An example can be given a few months ago related to the case of Mr. Trinh Van Quyet: In May 2021, a young man in Ha Tinh was fined VND 7.5 million ($330) because he used his Tiktok account to announce that Mr. Trinh Van Quyet was arrested a few months earlier. According to state media, this young man was fined for reporting false information, distorting, insulting the reputation of the organization, the honor and dignity of individuals when he posted a video with the information: “Tension! Billionaire Trinh Van Quyet was arrested and detained on charges of fraud and appropriation of property.”
At the end of March 2022, FLC Group Chairman Trinh Van Quyet was probed and arrested for manipulating the stock market, according to Article 211 of the Criminal Code.
It seems that in order to prevent speculation from the online community, after Mr. Trinh Van Quyet was arrested, the Ministry of Public Security directed functional forces to collect and consolidate documents and evidence to handle “all individuals who commit posting false and unverified information, contributing to creating a stable and healthy business environment.”
For Lieutenant Colonel Vu Minh Tri, a former officer of the military General Department 2, social networks are clearly beneficial for people living in dictatorships which always manipulate information, but there are also disadvantages when tens of thousands of government-supported public opinion shapers active at the same time on social networks. He said:
“In Vietnam now there is a fairly common situation, that is, the interests of the State are not consistent with the interests of the people, even contradicting or going against the interests of the people. Therefore, when people give their opinions, sometimes the state will be at a disadvantage, so the regime tries to prevent it.
Secondly, a dangerous thing I feel is that our Vietnamese people’s level of using social networks to understand information is not as good as in countries with a long tradition of freedom and democracy. Therefore, in many cases, people are led by forces that do not represent the people to lead them into things, not focusing on the main point.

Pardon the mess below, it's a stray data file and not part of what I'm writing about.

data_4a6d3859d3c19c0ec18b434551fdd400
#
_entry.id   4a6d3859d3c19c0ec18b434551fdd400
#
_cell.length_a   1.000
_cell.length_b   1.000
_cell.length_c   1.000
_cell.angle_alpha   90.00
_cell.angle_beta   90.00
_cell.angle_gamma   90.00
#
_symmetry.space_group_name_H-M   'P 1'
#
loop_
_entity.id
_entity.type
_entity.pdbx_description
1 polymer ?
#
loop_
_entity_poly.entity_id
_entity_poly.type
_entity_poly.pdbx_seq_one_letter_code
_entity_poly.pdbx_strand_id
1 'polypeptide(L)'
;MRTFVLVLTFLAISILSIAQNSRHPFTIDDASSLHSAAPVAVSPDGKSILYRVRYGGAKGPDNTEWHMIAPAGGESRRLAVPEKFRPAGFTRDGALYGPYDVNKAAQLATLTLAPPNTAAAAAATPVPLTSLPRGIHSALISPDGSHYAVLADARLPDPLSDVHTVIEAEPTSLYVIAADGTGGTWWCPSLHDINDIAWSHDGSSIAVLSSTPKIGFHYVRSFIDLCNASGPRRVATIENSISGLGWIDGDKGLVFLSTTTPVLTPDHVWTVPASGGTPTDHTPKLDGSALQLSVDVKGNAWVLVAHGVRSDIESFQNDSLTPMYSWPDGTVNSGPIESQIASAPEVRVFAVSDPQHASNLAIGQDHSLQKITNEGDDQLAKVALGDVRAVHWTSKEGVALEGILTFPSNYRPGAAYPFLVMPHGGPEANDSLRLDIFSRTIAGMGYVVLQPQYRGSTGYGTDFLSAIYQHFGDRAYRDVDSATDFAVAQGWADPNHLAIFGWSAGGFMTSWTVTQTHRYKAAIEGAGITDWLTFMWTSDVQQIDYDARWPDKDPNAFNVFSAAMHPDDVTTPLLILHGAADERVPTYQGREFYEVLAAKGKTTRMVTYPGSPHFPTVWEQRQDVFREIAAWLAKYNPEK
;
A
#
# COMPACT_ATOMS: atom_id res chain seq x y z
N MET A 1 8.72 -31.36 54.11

We have no association, no organization. The opinion of our people is public but it is a personal opinion, there is no guide, no formal class. Meanwhile, the State has thousands and tens of thousands of trained public commentators who are required to follow one voice so they may still manipulate public opinion.”
Journalist Tran Ngoc Tuan in the Czech Republic commented to RFA:
“So far, the unofficial information that the State calls false, it is very honest, very true, 90% correct, ahead of the mainstream press. The regime thinks such information will damage the prestige of the state, discredit the government, and discredit the law enforcement agencies. People have a funny saying that if you want to hear the right information, go online, if you want to listen to the lies, watch VTV or read Nhan Dan newspaper [of the ruling party].”
Earlier this year, the book “Research on Vietnam’s control of online anti-state publications” by author and researcher Luong Nguyen An Dien was released. According to the author, over the past two decades, the focus on anti-state publication has shaped the way Vietnamese authorities deploy a variety of censorship strategies with the dual goal of creating greater openness ostensibly but maintains tight control over online discussions.
With information on social networks that is judged to be more true than false spreading quickly, the State recently introduced more tightening measures when the Police Department and the Department of Information and Communications of Ho Chi Minh City Minh joined hands to coordinate in the said work to “protect national security, ensure social order and safety, fight against crime in the field of information and communication.”